Summary:

With mobile readers proving to be very avid readers of the Financial Times, the newspaper has launched a new version of its native Android a…

New FT Android app

With mobile readers proving to be very avid readers of the Financial Times, the newspaper has launched a new version of its native Android app that it hopes will bring in more users on the platform on both smartphones and tablets.

For the FT’s new Android app, the newspaper is taking a page from its work creating an HTML5-based web app optimized for Apple’s iOS and has now done the same for Google’s mobile platform. But here, the FT has added in some native code to make the most of the Android devices’ form factor, user interface and other features, a spokesperson tells paidContent.

But whereas the FT dramatically pulled its native app from the iTunes App Store out of protest over Apple’s terms, this time around the app will be available through the official channel, in this case the Android Market, as well as via the company’s own app portal.

Apart from smoother navigation and search, the app features some of the bells and whistles that are becoming increasingly popular among newspaper and magazine apps: it allows for offline access and automatically gives a user content updates, set to a specific time if preferred. Also, subscriptions to the Android app are integrated with subscriptions across all mediums. The app also features a more comprehensive catalog of source material, including blogs and graphics from the newspaper and online editions.

In the case of Apple (NSDQ: AAPL), the FT had disagreed with Apple’s terms, which included not only a 30 percent commission with the transaction run through iTunes, but also the ability to hold on to customer subscription and usage information that the FT wanted for itself. That led the FT to publish its iOS app as a web app that users could access through a device’s browser.

It seems that with Android and Google (NSDQ: GOOG), however, the FT was able to arrange a deal to hold on to the data and subscription cuts for itself — or at least in a way that has satisfied the publisher.

“It’s fully integrated into the business model and subscriptions are sold directly through the app, not through Google’s Checkout,” the spokesperson noted to us in an email. While opting out of the App Store store also means that the FT does not get to be part of the new Newsstand feature in iOS 5, no such issue exists with Android, which doesn’t yet offer a targeted newsstand for publications.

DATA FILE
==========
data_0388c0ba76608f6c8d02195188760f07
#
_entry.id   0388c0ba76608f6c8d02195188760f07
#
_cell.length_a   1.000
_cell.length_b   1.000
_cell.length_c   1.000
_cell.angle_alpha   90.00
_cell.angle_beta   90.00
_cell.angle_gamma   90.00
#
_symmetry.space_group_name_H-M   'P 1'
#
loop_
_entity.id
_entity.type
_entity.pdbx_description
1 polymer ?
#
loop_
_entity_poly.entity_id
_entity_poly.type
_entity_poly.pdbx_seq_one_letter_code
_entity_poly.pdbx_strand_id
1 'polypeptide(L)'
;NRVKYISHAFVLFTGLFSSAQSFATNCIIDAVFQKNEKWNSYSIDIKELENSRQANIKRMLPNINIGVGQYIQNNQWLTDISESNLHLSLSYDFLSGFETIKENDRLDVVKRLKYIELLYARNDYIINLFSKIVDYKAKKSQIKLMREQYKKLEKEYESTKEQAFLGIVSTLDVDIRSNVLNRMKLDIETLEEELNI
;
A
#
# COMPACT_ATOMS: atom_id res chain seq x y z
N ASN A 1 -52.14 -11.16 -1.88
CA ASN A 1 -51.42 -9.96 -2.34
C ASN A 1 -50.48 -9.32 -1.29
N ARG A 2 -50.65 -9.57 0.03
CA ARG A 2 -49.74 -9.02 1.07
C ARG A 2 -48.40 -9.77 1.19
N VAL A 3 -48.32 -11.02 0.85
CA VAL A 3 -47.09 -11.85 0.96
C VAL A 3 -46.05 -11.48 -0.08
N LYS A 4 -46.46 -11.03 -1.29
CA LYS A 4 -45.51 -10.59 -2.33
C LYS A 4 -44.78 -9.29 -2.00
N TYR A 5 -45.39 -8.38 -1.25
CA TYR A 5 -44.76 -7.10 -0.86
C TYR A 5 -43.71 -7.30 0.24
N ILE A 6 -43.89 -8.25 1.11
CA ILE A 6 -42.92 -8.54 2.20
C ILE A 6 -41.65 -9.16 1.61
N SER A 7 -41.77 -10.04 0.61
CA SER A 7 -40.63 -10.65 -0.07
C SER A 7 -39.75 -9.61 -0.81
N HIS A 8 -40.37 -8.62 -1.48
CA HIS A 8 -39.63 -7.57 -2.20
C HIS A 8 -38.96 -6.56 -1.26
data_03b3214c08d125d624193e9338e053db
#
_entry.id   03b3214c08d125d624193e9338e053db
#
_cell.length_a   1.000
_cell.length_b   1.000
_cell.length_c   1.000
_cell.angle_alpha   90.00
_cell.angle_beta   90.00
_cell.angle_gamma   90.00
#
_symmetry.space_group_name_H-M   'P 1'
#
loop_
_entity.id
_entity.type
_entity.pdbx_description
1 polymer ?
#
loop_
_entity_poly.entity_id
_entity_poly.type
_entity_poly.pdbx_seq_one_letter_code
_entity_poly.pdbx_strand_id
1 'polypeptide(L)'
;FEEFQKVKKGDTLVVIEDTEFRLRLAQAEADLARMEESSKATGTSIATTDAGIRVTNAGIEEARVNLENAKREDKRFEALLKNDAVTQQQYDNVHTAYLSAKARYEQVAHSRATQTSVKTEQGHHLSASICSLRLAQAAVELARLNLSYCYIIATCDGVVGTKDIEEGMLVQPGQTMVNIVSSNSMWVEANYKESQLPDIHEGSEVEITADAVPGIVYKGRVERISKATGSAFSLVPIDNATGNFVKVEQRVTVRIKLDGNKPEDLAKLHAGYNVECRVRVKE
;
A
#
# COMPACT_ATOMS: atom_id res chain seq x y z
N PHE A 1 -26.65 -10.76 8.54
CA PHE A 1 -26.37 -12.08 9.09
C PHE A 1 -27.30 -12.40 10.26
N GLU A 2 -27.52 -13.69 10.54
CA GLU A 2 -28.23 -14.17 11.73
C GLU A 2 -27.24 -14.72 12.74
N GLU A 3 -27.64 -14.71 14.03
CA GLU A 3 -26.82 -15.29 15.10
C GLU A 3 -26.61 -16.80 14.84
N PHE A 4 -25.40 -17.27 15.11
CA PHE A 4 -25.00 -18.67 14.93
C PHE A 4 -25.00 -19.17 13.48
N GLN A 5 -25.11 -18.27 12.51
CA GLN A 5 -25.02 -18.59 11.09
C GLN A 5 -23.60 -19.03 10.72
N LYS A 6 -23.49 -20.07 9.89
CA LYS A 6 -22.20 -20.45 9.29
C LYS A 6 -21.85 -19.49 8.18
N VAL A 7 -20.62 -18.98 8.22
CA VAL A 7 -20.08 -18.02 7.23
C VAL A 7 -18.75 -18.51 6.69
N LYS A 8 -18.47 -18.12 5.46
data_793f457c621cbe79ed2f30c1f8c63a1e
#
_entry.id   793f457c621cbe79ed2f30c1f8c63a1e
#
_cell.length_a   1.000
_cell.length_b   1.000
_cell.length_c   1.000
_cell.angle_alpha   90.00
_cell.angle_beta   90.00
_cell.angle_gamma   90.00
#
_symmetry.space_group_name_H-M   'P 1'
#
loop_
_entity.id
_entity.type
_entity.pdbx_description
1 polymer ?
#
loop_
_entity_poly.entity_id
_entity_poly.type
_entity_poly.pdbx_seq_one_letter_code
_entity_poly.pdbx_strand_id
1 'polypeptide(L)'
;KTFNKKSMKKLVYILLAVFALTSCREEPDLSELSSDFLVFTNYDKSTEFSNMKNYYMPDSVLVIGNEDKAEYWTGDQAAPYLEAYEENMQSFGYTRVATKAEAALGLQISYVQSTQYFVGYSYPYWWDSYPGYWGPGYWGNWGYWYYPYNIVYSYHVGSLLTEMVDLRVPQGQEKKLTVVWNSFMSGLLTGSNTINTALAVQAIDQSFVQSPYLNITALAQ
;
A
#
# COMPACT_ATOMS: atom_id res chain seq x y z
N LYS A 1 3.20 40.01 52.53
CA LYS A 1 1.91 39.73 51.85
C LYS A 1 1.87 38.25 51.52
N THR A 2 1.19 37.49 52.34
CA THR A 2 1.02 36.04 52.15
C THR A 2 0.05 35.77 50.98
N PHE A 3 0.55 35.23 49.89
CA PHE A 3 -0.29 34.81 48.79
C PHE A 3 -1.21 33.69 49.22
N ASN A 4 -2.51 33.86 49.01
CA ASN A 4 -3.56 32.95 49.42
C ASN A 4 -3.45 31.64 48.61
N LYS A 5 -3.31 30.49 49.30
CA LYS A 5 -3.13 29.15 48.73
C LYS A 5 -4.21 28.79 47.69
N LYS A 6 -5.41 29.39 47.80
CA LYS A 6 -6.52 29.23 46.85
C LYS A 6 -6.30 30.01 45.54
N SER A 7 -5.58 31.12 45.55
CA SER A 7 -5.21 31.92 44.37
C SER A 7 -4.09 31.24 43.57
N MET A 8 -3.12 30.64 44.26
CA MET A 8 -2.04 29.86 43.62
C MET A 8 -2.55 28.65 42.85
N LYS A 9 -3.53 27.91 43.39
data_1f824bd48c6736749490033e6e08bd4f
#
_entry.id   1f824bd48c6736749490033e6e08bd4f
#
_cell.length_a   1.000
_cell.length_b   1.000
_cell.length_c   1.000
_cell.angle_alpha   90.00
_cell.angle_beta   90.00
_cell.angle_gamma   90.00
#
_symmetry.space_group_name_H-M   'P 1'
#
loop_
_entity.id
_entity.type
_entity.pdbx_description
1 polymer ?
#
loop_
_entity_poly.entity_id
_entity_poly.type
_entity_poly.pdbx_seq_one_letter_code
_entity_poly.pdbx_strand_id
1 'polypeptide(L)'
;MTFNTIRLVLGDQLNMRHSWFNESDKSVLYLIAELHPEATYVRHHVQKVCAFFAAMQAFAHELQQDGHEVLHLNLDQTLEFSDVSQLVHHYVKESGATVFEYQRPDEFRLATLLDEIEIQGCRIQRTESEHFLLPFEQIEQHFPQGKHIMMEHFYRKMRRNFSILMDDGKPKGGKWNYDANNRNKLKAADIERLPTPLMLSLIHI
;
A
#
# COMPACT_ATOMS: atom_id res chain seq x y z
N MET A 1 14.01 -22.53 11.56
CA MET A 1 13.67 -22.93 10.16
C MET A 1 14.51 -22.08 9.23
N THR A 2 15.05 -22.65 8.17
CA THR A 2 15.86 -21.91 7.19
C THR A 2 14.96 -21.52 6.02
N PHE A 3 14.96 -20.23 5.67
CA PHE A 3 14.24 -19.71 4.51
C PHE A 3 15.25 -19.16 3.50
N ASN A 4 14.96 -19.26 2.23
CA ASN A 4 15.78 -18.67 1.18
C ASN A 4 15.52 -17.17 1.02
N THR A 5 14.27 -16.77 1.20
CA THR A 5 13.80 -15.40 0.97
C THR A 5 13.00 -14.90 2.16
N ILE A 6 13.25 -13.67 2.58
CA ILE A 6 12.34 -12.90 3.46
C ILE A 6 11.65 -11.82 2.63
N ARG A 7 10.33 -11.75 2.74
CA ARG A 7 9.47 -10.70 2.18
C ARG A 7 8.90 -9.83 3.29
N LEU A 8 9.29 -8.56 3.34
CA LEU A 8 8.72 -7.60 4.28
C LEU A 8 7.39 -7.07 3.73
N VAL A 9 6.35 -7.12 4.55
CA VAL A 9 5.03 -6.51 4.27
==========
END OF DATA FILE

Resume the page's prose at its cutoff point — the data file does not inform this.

This is not the FT’s first foray into Android apps: in October 2010, the company inked an exclusive deal with Samsung to provide an app bundled on its first Galaxy Tab. No such exclusivity has been worked into the deal this time — although in the FT’s own promotional shots for the app, it focuses only on Samsung devices.

In all, the FT says the app runs on Android 2.2 (Froyo) and above for phones and 3.1 (Gingerbread) and above for tablets. It says that compatibility with Ice Cream Sandwich is coming soon.

The FT is banking a lot on mobile users for its growth. It says that mobile, above even online, is now the biggest channel for digital subscriptions, driving 15 percent of the growth in new subscriptions, and an impressive 20 percent of traffic to FT.com.

The app is free to download but then requires payment for full use. Registered users get the first eight stories in a month free, but then need to pay to get more — either £4.49 or £6.49 ($7-10), depending on which features you want to have. But the FT is also promoting ads on the new app: the launch partner is Samsung, specifically around the Galaxy Note.

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